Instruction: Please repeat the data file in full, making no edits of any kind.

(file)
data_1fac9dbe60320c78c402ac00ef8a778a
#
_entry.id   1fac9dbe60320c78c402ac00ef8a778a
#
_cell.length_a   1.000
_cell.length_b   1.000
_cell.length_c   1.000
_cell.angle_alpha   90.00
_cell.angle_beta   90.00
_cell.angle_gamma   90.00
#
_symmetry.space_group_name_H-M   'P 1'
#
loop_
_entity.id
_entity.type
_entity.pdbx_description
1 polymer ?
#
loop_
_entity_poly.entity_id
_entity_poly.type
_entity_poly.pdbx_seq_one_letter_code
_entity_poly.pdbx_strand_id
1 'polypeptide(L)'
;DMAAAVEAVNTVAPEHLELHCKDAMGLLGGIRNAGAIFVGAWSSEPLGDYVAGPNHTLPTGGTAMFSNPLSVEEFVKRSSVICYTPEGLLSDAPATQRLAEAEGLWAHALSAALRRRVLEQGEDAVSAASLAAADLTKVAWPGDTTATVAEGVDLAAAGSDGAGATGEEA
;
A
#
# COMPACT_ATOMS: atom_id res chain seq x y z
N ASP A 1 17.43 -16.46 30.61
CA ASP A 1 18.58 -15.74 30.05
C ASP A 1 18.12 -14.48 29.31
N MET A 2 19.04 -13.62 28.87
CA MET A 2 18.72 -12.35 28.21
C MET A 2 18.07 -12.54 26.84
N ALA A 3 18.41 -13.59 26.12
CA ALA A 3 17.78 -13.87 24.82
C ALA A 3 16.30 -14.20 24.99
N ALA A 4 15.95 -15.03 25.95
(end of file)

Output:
data_1fac9dbe60320c78c402ac00ef8a778a
#
_entry.id   1fac9dbe60320c78c402ac00ef8a778a
#
_cell.length_a   1.000
_cell.length_b   1.000
_cell.length_c   1.000
_cell.angle_alpha   90.00
_cell.angle_beta   90.00
_cell.angle_gamma   90.00
#
_symmetry.space_group_name_H-M   'P 1'
#
loop_
_entity.id
_entity.type
_entity.pdbx_description
1 polymer ?
#
loop_
_entity_poly.entity_id
_entity_poly.type
_entity_poly.pdbx_seq_one_letter_code
_entity_poly.pdbx_strand_id
1 'polypeptide(L)'
;DMAAAVEAVNTVAPEHLELHCKDAMGLLGGIRNAGAIFVGAWSSEPLGDYVAGPNHTLPTGGTAMFSNPLSVEEFVKRSSVICYTPEGLLSDAPATQRLAEAEGLWAHALSAALRRRVLEQGEDAVSAASLAAADLTKVAWPGDTTATVAEGVDLAAAGSDGAGATGEEA
;
A
#
# COMPACT_ATOMS: atom_id res chain seq x y z
N ASP A 1 17.43 -16.46 30.61
CA ASP A 1 18.58 -15.74 30.05
C ASP A 1 18.12 -14.48 29.31
N MET A 2 19.04 -13.62 28.87
CA MET A 2 18.72 -12.35 28.21
C MET A 2 18.07 -12.54 26.84
N ALA A 3 18.41 -13.59 26.12
CA ALA A 3 17.78 -13.87 24.82
C ALA A 3 16.30 -14.20 24.99
N ALA A 4 15.95 -15.03 25.95